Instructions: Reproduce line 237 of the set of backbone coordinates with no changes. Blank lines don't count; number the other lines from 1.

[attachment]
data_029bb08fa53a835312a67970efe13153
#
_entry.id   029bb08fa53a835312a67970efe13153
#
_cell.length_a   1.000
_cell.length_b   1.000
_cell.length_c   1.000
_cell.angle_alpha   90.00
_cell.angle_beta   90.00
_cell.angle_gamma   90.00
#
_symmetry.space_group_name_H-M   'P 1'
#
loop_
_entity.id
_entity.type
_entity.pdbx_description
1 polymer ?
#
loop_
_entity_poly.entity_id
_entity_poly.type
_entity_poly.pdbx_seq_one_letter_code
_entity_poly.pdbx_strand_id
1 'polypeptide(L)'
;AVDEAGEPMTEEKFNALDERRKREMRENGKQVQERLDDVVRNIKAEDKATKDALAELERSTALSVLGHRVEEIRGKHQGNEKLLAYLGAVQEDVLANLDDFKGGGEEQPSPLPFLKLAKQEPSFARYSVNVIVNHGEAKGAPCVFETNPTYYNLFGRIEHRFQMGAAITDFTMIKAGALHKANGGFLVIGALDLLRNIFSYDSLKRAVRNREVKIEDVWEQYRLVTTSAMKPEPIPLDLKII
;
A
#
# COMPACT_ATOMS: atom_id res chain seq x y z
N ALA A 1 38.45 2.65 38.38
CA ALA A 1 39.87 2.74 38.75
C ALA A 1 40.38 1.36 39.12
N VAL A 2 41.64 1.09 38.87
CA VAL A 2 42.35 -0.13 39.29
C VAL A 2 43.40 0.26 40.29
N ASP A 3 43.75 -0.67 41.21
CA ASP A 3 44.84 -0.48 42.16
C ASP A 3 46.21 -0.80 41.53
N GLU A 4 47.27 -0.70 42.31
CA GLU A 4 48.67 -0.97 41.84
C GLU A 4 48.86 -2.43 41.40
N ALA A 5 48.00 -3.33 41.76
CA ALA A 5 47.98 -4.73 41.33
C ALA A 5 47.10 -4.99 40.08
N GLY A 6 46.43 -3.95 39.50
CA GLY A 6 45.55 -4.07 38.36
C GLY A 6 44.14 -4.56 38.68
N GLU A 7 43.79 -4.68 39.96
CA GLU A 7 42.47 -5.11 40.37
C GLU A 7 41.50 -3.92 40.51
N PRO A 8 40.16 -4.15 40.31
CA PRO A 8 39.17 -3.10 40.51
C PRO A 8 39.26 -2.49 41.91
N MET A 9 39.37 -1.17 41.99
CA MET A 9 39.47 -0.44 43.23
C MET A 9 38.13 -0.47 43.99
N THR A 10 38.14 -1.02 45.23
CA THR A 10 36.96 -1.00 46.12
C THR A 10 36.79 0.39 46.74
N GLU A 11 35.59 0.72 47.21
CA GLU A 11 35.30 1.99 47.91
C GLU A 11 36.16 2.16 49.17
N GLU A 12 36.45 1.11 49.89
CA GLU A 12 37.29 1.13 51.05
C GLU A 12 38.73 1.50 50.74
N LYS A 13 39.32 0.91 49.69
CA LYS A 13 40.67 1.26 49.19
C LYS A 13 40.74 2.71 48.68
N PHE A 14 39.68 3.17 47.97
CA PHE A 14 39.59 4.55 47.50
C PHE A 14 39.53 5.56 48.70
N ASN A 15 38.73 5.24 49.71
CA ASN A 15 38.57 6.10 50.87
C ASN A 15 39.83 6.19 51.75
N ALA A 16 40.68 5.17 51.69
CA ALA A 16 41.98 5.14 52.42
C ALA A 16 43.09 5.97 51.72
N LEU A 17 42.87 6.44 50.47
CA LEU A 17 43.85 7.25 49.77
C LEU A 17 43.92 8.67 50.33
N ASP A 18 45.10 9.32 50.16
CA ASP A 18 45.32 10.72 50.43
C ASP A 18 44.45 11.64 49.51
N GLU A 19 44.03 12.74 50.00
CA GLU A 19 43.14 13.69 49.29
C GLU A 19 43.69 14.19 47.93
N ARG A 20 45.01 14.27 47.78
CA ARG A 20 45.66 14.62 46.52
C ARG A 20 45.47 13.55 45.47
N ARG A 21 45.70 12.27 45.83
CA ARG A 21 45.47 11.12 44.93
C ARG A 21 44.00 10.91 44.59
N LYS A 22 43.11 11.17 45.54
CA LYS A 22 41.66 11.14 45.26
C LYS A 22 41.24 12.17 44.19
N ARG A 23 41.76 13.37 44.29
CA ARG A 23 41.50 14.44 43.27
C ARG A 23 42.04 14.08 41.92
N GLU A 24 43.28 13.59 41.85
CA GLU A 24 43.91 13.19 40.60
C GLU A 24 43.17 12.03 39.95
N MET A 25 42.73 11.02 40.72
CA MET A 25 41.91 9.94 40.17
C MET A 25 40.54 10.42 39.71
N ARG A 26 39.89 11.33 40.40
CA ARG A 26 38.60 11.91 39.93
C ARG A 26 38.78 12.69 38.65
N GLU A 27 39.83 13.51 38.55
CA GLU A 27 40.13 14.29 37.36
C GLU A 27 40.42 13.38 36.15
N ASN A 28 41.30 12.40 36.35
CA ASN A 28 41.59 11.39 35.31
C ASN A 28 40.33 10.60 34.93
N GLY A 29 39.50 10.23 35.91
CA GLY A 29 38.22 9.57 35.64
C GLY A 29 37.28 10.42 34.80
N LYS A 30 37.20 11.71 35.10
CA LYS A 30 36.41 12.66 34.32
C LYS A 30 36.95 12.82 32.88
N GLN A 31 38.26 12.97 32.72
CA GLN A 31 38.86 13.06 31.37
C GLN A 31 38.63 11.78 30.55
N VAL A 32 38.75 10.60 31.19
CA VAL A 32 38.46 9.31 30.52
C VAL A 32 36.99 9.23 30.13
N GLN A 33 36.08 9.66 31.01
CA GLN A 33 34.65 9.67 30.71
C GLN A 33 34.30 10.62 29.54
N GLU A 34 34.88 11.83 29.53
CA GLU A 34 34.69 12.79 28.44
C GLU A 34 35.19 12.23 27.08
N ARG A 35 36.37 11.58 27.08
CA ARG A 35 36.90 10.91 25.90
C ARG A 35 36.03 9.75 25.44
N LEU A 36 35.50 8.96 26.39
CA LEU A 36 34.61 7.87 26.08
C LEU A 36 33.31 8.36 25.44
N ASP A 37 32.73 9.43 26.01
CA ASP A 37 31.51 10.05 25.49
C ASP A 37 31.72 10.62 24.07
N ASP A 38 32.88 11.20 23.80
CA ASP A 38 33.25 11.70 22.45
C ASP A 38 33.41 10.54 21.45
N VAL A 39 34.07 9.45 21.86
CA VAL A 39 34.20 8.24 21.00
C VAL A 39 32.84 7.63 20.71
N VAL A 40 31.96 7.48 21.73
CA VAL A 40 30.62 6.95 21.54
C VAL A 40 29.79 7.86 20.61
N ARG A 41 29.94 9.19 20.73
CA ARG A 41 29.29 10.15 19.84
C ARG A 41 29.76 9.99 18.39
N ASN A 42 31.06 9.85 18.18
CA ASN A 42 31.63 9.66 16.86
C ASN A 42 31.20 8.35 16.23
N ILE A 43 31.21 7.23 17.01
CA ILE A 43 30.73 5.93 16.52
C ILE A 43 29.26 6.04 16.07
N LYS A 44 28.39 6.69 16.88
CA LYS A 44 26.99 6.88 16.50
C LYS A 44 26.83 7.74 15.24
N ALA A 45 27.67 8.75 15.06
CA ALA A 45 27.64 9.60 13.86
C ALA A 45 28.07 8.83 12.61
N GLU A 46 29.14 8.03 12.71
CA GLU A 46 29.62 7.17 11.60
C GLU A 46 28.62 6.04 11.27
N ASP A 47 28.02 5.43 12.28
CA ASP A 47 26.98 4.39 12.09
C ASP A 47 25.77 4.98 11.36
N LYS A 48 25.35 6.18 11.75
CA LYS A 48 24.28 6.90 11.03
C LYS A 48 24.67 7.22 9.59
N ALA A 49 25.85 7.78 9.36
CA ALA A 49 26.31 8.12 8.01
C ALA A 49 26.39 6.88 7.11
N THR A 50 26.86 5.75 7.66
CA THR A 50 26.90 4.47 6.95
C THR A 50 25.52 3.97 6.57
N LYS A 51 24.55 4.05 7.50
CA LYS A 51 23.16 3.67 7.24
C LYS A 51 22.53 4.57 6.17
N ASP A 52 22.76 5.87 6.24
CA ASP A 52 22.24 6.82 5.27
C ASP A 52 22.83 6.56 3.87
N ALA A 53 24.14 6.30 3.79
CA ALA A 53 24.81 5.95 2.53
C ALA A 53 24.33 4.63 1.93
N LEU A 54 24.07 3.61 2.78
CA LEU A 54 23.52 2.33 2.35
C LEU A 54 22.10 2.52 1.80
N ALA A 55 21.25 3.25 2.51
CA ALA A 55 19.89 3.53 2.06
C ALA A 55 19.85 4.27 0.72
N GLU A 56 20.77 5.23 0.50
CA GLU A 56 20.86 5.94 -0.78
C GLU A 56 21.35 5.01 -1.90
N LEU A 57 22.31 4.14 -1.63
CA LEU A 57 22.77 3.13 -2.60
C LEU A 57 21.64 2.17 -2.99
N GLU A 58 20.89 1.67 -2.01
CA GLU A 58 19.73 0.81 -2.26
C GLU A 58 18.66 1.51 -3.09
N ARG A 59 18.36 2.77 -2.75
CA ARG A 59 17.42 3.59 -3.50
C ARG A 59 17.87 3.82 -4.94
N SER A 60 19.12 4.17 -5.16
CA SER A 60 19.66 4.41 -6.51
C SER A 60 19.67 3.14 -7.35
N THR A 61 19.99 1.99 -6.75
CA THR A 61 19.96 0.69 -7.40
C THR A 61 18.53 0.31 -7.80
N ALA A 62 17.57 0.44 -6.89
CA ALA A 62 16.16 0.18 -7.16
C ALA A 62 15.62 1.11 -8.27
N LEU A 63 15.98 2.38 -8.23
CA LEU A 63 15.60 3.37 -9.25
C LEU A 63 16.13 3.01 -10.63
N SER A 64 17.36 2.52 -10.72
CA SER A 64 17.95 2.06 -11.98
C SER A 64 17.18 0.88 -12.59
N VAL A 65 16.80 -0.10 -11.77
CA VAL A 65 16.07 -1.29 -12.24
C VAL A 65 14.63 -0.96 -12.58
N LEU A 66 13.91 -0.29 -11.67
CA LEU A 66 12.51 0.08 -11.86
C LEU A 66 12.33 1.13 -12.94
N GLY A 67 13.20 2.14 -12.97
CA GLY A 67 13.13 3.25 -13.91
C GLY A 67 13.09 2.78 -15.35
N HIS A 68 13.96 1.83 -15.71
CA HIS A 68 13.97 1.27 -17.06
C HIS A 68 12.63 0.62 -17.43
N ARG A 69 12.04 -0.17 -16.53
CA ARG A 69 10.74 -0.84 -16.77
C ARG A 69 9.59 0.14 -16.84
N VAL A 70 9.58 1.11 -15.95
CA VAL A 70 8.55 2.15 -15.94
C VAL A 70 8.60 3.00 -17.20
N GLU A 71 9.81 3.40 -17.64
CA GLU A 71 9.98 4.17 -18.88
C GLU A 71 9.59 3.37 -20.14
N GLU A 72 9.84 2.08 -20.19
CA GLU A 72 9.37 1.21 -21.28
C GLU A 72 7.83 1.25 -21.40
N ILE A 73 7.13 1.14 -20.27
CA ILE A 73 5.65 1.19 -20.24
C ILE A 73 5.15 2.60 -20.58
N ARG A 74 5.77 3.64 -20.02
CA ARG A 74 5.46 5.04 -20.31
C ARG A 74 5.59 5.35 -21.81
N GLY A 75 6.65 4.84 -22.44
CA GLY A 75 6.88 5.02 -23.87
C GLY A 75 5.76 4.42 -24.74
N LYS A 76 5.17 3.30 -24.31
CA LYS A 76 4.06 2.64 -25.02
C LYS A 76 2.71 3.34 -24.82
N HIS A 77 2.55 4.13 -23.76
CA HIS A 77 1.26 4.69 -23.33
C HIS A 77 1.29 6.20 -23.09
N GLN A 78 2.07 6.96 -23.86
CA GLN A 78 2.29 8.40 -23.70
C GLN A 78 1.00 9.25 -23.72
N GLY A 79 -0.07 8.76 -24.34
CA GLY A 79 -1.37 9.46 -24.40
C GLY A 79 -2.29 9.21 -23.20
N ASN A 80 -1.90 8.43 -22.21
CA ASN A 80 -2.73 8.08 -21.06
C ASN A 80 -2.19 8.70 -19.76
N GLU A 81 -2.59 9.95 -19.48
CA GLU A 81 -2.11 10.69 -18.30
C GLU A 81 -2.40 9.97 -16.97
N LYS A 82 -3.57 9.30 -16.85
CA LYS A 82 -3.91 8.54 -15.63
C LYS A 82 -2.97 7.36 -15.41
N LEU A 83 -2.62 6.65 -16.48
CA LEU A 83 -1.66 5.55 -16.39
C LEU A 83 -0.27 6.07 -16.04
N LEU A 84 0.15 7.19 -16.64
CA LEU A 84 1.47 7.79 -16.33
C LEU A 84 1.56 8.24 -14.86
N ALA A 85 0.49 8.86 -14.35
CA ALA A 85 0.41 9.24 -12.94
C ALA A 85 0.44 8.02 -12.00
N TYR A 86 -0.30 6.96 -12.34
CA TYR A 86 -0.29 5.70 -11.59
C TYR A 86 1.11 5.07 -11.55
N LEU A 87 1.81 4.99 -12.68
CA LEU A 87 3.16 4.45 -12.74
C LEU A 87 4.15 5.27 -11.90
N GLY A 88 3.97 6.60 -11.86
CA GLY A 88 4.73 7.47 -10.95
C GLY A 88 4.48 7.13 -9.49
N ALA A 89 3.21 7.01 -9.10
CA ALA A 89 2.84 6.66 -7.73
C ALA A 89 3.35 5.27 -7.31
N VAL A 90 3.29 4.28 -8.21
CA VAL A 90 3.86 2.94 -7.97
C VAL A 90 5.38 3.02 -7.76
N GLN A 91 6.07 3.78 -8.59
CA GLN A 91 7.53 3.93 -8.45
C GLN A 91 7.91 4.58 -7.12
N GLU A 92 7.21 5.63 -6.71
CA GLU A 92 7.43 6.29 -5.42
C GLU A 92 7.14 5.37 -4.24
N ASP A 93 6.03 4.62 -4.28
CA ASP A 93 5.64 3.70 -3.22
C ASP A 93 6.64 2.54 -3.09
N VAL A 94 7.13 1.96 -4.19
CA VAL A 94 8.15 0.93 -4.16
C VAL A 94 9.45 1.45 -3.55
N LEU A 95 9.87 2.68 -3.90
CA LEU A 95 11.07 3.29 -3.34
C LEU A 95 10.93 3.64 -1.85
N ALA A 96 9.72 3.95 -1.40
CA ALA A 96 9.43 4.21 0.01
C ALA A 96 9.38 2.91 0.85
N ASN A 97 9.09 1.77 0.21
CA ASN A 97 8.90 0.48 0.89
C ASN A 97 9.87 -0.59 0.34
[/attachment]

C ARG A 69 9.59 0.14 -16.84